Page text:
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What’s On Your Playlist: Dominique Eade

Jazzed Magazine • November/December 2014What's on Your Playlist? • December 3, 2014

dominiqueDominique Eade has been on the faculty of New England Conservatory since 1984, where she teaches voice, composition, and improvisation. The list of Eade’s accomplished students is impressive and continues to grow. In the 1994 Thelonious Monk Jazz Vocal Competition, three of the eleven finalists, including the winner, Sara Lazarus, were Eade’s students. The 1998 third-place winner, Roberta Gambarini, also studied with Eade. In the 2004 competition, her students Rachael Price (Lake Street Dive) and Jo Lawry (Sting) were both finalists. In the 2010 Thelonious Monk Competition, Richard Saunders placed as a finalist.

Other outstanding students include: Grammy-nominated artists Luciana Souza and Sarah Jarosz; Berklee faculty members Lisa Thorson, Patrice Williamson, Kris Adams and Aubrey Johnson; Julie Hardy, Sara Serpa, Aoife O’Donovan (Crooked Still, Goat Rodeo, Dave Douglas), Heather Masse (Prairie Home Companion and Wailin’’ Jennies), Amy Cervini, Sara Leib, Sunny Kim, Rebecca Shrimpton (Jazz Composers Alliance), classical soprano Elizabeth Keusch, Sofia Rei Koutsovitis, and Michael Mayo (The Monk Institute). Dominique Eade is the recipient of the 2006 Outstanding Alumni Award.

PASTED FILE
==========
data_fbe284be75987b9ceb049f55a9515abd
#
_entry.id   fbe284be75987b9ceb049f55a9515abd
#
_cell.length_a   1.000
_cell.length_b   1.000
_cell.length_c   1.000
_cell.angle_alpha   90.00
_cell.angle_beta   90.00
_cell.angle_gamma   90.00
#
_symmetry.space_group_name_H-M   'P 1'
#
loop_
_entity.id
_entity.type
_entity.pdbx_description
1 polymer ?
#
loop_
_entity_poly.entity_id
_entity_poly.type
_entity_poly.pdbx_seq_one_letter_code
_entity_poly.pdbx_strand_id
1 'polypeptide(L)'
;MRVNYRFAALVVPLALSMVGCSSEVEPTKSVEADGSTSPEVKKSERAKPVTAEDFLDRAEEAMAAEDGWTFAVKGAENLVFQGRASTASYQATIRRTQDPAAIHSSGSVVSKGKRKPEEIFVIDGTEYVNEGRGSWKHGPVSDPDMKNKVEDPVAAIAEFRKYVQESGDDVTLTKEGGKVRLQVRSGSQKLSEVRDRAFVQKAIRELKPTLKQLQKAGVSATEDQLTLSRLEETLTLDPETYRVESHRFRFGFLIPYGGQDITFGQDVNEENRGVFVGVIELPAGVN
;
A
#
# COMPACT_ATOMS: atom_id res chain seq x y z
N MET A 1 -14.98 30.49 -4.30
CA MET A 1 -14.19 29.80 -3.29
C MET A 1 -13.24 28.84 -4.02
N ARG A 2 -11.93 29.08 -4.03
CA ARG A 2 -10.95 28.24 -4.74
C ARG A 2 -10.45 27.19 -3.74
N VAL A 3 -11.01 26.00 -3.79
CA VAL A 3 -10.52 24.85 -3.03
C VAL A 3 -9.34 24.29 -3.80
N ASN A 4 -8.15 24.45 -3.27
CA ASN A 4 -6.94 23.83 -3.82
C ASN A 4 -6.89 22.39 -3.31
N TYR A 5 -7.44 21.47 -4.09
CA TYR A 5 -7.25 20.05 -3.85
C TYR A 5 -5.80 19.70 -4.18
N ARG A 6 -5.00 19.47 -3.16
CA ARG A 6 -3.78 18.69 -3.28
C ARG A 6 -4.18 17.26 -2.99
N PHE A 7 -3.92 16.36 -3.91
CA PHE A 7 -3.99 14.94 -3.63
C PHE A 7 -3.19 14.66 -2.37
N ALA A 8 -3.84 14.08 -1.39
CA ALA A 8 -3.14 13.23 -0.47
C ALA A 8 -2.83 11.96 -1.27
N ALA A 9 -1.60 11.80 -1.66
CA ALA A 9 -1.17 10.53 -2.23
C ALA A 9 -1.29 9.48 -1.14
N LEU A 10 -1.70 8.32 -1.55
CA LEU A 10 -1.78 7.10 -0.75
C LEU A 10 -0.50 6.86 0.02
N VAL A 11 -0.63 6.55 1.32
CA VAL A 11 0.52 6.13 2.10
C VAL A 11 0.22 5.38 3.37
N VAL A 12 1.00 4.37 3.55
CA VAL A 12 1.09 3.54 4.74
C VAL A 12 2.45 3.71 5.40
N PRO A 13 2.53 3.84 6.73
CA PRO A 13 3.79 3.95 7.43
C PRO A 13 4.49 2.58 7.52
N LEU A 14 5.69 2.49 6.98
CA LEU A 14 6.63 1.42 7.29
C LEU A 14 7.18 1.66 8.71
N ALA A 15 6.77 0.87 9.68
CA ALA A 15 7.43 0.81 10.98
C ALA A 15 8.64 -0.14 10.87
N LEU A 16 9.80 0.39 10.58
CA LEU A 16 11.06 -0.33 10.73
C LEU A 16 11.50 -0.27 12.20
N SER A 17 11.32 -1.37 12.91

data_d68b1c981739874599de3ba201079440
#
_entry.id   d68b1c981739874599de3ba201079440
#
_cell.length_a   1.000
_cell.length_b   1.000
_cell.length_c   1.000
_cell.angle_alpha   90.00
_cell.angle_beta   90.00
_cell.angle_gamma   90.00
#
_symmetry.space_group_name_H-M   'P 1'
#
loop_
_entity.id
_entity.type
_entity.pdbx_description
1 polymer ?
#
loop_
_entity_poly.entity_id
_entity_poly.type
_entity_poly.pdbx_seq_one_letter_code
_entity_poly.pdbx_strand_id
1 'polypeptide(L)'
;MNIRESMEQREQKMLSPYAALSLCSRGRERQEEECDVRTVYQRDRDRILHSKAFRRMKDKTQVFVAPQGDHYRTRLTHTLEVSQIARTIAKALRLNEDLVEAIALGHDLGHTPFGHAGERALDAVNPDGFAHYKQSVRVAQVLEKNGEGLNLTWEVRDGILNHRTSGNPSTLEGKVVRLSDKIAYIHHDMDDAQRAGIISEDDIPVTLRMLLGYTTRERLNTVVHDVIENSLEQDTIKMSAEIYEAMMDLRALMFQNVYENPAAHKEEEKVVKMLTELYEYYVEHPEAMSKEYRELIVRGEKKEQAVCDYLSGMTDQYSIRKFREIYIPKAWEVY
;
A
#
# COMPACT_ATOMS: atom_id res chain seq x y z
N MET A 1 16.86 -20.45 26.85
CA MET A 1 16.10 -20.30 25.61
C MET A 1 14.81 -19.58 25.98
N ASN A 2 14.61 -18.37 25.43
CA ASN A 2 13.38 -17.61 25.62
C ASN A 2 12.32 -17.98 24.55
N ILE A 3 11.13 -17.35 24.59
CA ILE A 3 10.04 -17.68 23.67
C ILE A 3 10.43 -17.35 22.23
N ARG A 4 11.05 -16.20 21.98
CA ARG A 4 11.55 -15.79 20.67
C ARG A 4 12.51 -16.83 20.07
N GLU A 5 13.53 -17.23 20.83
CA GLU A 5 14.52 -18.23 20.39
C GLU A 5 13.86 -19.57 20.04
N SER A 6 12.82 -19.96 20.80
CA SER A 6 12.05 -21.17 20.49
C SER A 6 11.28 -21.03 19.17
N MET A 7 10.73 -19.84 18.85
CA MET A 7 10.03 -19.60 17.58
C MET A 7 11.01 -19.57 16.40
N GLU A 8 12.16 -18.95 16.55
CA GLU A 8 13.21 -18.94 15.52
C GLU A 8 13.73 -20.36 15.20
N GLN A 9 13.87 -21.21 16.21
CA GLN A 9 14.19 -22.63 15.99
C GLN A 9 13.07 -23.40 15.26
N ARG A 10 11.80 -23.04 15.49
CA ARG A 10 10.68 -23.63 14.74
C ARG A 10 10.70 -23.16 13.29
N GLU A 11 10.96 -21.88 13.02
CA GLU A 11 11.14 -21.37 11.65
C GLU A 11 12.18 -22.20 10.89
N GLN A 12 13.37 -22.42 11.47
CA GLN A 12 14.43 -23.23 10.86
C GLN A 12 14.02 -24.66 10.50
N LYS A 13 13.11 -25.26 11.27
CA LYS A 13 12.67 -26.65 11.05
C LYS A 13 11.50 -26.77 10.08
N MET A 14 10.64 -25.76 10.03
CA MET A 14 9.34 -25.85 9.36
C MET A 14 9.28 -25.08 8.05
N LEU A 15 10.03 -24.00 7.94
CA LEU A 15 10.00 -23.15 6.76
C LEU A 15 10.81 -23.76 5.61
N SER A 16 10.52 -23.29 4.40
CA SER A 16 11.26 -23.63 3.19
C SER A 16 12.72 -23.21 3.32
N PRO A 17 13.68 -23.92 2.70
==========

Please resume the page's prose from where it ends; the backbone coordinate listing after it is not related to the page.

“An impossibly versatile vocalist, composer, lyricist and instrumental arranger” (David Hajdu, The New York Times Magazine), Eade has recorded six albums as a leader (two of them for RCA Victor) featuring such notable musicians as Dave Holland, Victor Lewis, Fred Hersch, Bruce Barth, Benny Golson, Ran Blake, Donald Brown, and George Mraz.

1. Soledad BravaChants du Venezuela

I have a student to thank for making me aware of this 1992 recording by the great Venezuelan singer. Here she is singing mostly traditional pieces, but the impressionistic harmony of Antonio Estevez’s “Tonadas De Ordeño” is a standout. The range of vocal color and dynamics applied within a single phrase is breathtaking. Her incredible vocal control and knowledge of the folkloric forms and rhythms are all in the service of a deeply passionate delivery.

2. Ran Blake and Jeanne Lee (unreleased)

Sometime last year, Ran Blake wrote to Jason Moran and me to ask if we would like to write liner notes for a set of newly discovered recordings with Jeanne Lee. As Jason and I listened, we exchanged emails of disbelief. How could this music, recorded at the time of their classic recording, the Newest Sound Around, exist without anyone knowing about it until now? I regret to inform the reader that the release has been delayed indefinitely due to legal issues, but I am hopeful this brilliant recording, on which they cover everything from “Green Dolphin Street” to “A Hard Day’s Night,” will find its listeners sooner or later. Until then, you can find a performance from this period (“Something’s Coming”) on YouTube and catch a glimpse of these kindred spirits in action.